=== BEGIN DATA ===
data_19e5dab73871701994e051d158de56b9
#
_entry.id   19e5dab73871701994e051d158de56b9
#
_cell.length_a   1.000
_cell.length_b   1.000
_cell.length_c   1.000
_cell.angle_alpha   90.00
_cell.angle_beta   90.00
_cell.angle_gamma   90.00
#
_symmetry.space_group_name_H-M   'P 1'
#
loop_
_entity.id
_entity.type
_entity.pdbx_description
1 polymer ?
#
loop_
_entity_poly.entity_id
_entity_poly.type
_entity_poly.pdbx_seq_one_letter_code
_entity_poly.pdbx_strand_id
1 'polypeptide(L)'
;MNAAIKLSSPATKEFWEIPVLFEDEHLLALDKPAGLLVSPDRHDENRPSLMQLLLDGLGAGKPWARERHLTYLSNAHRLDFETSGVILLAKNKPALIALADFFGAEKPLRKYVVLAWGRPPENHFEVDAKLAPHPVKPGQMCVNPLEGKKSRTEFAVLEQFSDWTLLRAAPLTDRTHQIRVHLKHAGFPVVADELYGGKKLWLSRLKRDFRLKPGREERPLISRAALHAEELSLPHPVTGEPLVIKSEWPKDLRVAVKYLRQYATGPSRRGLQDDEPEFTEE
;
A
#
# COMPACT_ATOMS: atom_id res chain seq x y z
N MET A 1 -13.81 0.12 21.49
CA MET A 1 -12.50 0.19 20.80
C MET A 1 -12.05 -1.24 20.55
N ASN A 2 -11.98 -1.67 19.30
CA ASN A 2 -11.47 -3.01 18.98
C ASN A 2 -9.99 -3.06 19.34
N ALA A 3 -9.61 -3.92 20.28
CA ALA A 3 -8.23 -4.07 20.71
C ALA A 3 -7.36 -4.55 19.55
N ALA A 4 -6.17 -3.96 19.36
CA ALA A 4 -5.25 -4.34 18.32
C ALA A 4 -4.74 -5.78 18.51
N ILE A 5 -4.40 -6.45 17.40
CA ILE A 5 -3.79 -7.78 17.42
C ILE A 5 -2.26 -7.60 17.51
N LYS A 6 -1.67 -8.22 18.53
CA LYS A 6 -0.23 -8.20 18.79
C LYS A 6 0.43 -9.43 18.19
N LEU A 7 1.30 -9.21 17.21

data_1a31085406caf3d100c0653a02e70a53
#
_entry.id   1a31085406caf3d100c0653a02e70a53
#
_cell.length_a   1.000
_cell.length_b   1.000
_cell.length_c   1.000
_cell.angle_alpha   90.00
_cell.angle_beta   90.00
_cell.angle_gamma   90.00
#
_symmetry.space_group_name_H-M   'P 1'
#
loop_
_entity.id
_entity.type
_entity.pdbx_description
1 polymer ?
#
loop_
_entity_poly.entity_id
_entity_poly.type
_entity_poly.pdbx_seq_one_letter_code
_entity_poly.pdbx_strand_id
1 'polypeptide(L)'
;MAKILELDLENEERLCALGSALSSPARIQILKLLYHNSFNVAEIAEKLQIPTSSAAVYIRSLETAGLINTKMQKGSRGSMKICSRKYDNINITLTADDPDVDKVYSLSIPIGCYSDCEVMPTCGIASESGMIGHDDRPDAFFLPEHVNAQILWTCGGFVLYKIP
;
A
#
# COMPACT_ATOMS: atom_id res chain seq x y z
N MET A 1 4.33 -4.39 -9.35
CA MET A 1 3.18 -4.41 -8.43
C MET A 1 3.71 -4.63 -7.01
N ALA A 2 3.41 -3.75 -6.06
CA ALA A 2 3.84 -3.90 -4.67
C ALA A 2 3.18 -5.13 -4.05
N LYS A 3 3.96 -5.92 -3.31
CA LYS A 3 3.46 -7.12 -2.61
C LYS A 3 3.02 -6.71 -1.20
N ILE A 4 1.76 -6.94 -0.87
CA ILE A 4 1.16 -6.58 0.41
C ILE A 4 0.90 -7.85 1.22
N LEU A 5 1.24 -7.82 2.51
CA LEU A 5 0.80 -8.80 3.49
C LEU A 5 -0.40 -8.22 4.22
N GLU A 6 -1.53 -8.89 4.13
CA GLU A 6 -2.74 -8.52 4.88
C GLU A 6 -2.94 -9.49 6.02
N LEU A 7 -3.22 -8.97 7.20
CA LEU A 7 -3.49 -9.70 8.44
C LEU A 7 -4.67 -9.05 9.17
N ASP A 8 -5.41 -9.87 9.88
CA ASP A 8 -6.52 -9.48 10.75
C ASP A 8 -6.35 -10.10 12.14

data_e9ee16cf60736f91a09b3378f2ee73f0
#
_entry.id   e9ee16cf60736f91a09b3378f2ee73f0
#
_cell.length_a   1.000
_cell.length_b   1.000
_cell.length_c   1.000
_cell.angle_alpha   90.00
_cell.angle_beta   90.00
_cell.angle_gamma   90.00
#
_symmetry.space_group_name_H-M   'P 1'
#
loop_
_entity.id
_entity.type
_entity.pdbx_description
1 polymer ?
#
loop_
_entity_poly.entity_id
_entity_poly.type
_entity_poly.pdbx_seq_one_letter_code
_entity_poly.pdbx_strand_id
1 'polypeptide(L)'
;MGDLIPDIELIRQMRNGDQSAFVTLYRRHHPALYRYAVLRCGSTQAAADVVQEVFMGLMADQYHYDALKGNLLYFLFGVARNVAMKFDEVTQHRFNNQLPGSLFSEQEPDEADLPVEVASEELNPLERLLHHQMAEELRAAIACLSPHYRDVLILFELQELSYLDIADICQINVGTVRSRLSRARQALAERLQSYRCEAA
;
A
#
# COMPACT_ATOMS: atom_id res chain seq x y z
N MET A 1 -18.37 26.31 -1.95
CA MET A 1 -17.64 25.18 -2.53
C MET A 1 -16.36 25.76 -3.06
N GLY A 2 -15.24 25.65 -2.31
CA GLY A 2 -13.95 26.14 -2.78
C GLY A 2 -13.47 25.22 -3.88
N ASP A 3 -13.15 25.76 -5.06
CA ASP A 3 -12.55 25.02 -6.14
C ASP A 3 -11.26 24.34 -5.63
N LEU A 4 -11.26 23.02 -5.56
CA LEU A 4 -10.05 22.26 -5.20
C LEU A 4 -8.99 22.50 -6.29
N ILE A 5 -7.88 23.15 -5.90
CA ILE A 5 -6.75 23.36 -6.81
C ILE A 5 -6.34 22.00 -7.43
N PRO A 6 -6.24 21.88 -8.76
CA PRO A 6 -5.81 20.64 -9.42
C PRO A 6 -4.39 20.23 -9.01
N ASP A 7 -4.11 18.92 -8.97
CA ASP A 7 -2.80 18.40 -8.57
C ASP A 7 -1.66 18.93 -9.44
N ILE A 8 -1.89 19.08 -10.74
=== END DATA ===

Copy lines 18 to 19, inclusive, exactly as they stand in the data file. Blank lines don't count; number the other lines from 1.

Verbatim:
1 polymer ?
#